This Storied New Orleans Hotel Is a Garden District Gem

The Pontchartrain Hotel is magic.

Within the hotel, which is perfectly situated in New Orleans Garden District, exists a semi-microcosm holding much of what you’d want in a trip to the southern city under one roof. It’s a destination of its own and it had us completely under its spell.

The Pontchartrain is home to great food at three separate and distinct dining locations, unique décor, great views, and live music in an oasis that exists quietly separate — but not far from — hotspots like Bourbon Street and Frenchman Street.

The structure, characterized by a rich burgundy awning and a greenish façade, is impressive. And its interior is special, too. With unique art, muted but rich color schemes and Le Labo bathroom products, a stay at the hotel feels vintage-luxe. Rooms at the Pontchartrain sort of give off a grandma’s living room vibe but chic and elevated — translation: the decor is excellent.

With nearly a century of history, the hotel originally opened in February 1927 as an apartment hotel (a luxury apartment building with hotel-like amenities) named after Count de Pontchartrain — who once served as a member of Louis XIV’s court. In the 1940s, it shifted to become a standard-style hotel. 

In 2013, the hotel was operating as an assisted living facility. But it was purchased in 2015 by AJ Capital Partners which offered a $10 million renovation completed the next year.

While the property was renovated in 2016 to accommodate updated amenities, the hotel holds a sort of vintage charm with unique decor meant to pay homage to New Orleans’ history.

During its tenure as a hospitality hub, The Pontchartrain has welcomed a long list of well-known figures including Truman Capote, Frank Sinatra, Rita Hayworth, multiple presidents, and The Doors. Tennessee Williams also had a residence at the hotel, during which he wrote “A Streetcar Named Desire.” The New Orleans Saints NFL team was born in the hotel’s Bayou Bar when its creation agreement was signed there over a few cocktails.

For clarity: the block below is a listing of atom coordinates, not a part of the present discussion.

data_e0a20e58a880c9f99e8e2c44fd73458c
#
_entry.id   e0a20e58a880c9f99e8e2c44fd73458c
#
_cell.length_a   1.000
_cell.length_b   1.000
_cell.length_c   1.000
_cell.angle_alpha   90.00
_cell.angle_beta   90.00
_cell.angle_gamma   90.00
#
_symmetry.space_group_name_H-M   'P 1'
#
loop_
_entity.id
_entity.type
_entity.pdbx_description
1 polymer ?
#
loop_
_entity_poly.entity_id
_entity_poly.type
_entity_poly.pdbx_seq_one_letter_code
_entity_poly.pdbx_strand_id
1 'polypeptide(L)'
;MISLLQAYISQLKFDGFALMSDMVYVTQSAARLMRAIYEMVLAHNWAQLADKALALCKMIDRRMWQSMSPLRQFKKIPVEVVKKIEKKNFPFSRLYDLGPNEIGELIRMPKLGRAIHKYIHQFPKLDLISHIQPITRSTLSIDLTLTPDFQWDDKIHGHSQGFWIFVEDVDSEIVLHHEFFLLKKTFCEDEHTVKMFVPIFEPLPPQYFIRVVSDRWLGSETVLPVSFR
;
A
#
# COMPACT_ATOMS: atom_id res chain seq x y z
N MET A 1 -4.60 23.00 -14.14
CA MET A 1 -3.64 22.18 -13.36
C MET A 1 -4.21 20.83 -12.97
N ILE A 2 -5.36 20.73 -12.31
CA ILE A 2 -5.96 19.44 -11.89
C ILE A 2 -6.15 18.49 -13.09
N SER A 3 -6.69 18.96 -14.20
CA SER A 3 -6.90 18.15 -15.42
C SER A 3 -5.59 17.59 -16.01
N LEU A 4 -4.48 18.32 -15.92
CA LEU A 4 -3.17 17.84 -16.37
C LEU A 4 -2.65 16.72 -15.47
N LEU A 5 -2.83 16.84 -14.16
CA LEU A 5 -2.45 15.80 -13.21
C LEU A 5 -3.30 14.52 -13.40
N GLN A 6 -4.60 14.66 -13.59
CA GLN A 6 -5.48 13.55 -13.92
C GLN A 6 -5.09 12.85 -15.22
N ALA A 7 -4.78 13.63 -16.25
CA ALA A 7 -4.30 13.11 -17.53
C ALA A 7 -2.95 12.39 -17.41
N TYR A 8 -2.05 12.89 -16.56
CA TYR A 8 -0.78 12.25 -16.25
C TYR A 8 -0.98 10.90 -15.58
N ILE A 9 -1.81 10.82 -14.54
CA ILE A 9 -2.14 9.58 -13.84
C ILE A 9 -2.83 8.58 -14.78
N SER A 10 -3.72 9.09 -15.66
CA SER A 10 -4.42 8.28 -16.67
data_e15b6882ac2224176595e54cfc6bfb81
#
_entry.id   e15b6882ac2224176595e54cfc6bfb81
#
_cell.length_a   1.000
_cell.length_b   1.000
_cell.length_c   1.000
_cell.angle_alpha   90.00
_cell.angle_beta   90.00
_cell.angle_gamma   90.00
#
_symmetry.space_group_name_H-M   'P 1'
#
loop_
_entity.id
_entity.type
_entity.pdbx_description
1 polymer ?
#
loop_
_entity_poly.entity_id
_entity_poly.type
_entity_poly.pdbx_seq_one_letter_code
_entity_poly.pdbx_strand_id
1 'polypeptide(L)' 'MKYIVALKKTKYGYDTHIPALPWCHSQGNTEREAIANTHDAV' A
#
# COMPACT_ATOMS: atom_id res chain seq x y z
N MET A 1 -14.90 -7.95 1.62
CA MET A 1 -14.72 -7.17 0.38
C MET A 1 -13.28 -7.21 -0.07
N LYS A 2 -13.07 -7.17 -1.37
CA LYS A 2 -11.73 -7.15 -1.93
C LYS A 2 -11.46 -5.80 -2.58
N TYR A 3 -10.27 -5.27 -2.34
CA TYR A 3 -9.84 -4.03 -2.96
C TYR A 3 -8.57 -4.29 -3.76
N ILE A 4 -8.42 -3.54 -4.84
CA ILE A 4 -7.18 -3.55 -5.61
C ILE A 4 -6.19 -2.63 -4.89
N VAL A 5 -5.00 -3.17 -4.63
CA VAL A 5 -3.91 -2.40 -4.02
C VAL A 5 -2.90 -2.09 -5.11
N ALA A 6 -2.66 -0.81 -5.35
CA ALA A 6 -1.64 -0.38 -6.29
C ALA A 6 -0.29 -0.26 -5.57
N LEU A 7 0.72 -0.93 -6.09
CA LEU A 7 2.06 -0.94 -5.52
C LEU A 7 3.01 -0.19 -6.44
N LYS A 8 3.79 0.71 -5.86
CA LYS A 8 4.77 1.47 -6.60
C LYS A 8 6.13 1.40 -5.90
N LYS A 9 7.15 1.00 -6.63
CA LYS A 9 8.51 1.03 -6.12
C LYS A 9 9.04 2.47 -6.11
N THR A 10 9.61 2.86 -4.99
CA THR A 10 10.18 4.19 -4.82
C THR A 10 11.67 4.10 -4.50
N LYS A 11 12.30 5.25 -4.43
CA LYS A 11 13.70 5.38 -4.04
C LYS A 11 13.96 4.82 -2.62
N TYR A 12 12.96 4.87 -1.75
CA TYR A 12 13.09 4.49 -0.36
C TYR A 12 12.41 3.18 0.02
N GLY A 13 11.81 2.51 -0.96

The Pontchartrain is conveniently located within walking distance of Magazine Street and other attractions. It’s also easy to reach other destinations, thanks to the St. Charles Avenue streetcar line, which runs parallel to the hotel toward Audubon Park and Tulane University.

New Orleans has a rich food scene, and we definitely recommend a visit to nearby Pêche Seafood Grill and the iconic Commander’s Palace, too, among others.

That said, if you didn’t want to, you wouldn’t need to leave the hotel to eat. Inside The Pontchartrain lives Silver Whistle Café, a greasy-spoon breakfast joint; Jack Rose, an Instagram-worthy fine dining location; Bayou Bar, where live music — including jazz — is regularly scheduled; and Hot Tin, a rooftop bar with sweeping views of New Orleans’ French Quarter and an invigorating cocktail list. 

The Pontchartrain offers everything you’d want in a boutique hotel and more. It’s definitely going to be at the top of our list next time we book a flight to New Orleans.

Top Takeaways

Location: New Orleans, Louisiana 

Star-Rating: Four-Star

The Vibe: Vintage luxury meets cultural hotspot.

Our Favorite Thing About the Hotel? Its dining options. After dining or drinking at every single location on the property, it’s an easy answer – the food and beverage options at The Pontchartrain are amazing.

Food + Drink: Silver Whistle Café, Bayou Bar, Jack Rose, and Hot Tin are all on the property. 

Any Neighborhood Recs? Commander’s Palace, Magazine Street, National World War II Museum, Audubon Park.

Amenities: Le Labo bathroom products, elevators, accessible guest rooms, service animals, premiere event space, and tasseled keys are among the hotel’s amenities. 

What’s Nearby? Commander’s Palace, Audubon Park, Tulane University, St. Charles Streetcar Line, Southern Food & Beverage Museum.

Rooms: 106

Pricing: Start at $159 per night (vary by season and are more expensive on the weekend)

Closest Airport: Louis Armstrong New Orleans International Airport

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Maison de la Luz exterior
Credit: Stephen Kent Johnson

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Maison de la Luz lobby
Credit: Stephen Kent Johnson

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